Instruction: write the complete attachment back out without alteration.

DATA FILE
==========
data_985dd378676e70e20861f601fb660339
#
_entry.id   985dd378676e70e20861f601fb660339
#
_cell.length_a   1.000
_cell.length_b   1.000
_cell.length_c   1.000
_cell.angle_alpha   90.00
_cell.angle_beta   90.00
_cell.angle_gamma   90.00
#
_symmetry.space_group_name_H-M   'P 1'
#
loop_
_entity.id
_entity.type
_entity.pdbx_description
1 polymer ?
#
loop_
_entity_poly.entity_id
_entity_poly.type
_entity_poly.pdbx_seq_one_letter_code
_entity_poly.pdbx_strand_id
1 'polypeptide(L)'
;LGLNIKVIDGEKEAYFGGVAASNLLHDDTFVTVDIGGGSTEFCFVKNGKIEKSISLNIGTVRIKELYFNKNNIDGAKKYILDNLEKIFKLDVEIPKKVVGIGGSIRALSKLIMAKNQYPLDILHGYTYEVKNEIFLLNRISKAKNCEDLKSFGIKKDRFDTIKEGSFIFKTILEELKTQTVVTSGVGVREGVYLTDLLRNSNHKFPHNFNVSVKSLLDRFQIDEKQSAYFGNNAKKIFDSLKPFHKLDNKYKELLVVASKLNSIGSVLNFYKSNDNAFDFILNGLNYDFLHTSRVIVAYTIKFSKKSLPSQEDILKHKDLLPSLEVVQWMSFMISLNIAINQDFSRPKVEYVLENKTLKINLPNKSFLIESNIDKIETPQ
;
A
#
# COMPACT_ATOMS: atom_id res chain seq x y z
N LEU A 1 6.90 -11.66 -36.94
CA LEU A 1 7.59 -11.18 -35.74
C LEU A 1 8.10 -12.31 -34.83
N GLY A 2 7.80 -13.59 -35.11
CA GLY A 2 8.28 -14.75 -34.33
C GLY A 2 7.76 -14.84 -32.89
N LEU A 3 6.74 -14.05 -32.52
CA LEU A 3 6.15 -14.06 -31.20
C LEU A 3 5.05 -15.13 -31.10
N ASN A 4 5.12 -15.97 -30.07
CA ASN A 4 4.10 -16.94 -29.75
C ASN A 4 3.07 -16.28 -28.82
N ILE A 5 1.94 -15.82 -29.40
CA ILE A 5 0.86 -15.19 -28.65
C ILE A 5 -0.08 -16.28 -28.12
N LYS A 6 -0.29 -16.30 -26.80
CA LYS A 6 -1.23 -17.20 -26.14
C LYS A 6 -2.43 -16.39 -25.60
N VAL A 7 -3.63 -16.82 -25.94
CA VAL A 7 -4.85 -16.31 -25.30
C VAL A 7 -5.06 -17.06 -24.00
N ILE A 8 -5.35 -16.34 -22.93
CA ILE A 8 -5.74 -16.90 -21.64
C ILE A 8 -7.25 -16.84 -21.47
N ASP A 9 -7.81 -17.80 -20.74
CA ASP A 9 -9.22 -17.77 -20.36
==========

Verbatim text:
data_985dd378676e70e20861f601fb660339
#
_entry.id   985dd378676e70e20861f601fb660339
#
_cell.length_a   1.000
_cell.length_b   1.000
_cell.length_c   1.000
_cell.angle_alpha   90.00
_cell.angle_beta   90.00
_cell.angle_gamma   90.00
#
_symmetry.space_group_name_H-M   'P 1'
#
loop_
_entity.id
_entity.type
_entity.pdbx_description
1 polymer ?
#
loop_
_entity_poly.entity_id
_entity_poly.type
_entity_poly.pdbx_seq_one_letter_code
_entity_poly.pdbx_strand_id
1 'polypeptide(L)'
;LGLNIKVIDGEKEAYFGGVAASNLLHDDTFVTVDIGGGSTEFCFVKNGKIEKSISLNIGTVRIKELYFNKNNIDGAKKYILDNLEKIFKLDVEIPKKVVGIGGSIRALSKLIMAKNQYPLDILHGYTYEVKNEIFLLNRISKAKNCEDLKSFGIKKDRFDTIKEGSFIFKTILEELKTQTVVTSGVGVREGVYLTDLLRNSNHKFPHNFNVSVKSLLDRFQIDEKQSAYFGNNAKKIFDSLKPFHKLDNKYKELLVVASKLNSIGSVLNFYKSNDNAFDFILNGLNYDFLHTSRVIVAYTIKFSKKSLPSQEDILKHKDLLPSLEVVQWMSFMISLNIAINQDFSRPKVEYVLENKTLKINLPNKSFLIESNIDKIETPQ
;
A
#
# COMPACT_ATOMS: atom_id res chain seq x y z
N LEU A 1 6.90 -11.66 -36.94
CA LEU A 1 7.59 -11.18 -35.74
C LEU A 1 8.10 -12.31 -34.83
N GLY A 2 7.80 -13.59 -35.11
CA GLY A 2 8.28 -14.75 -34.33
C GLY A 2 7.76 -14.84 -32.89
N LEU A 3 6.74 -14.05 -32.52
CA LEU A 3 6.15 -14.06 -31.20
C LEU A 3 5.05 -15.13 -31.10
N ASN A 4 5.12 -15.97 -30.07
CA ASN A 4 4.10 -16.94 -29.75
C ASN A 4 3.07 -16.28 -28.82
N ILE A 5 1.94 -15.82 -29.40
CA ILE A 5 0.86 -15.19 -28.65
C ILE A 5 -0.08 -16.28 -28.12
N LYS A 6 -0.29 -16.30 -26.80
CA LYS A 6 -1.23 -17.20 -26.14
C LYS A 6 -2.43 -16.39 -25.60
N VAL A 7 -3.63 -16.82 -25.94
CA VAL A 7 -4.85 -16.31 -25.30
C VAL A 7 -5.06 -17.06 -24.00
N ILE A 8 -5.35 -16.34 -22.93
CA ILE A 8 -5.74 -16.90 -21.64
C ILE A 8 -7.25 -16.84 -21.47
N ASP A 9 -7.81 -17.80 -20.74
CA ASP A 9 -9.22 -17.77 -20.36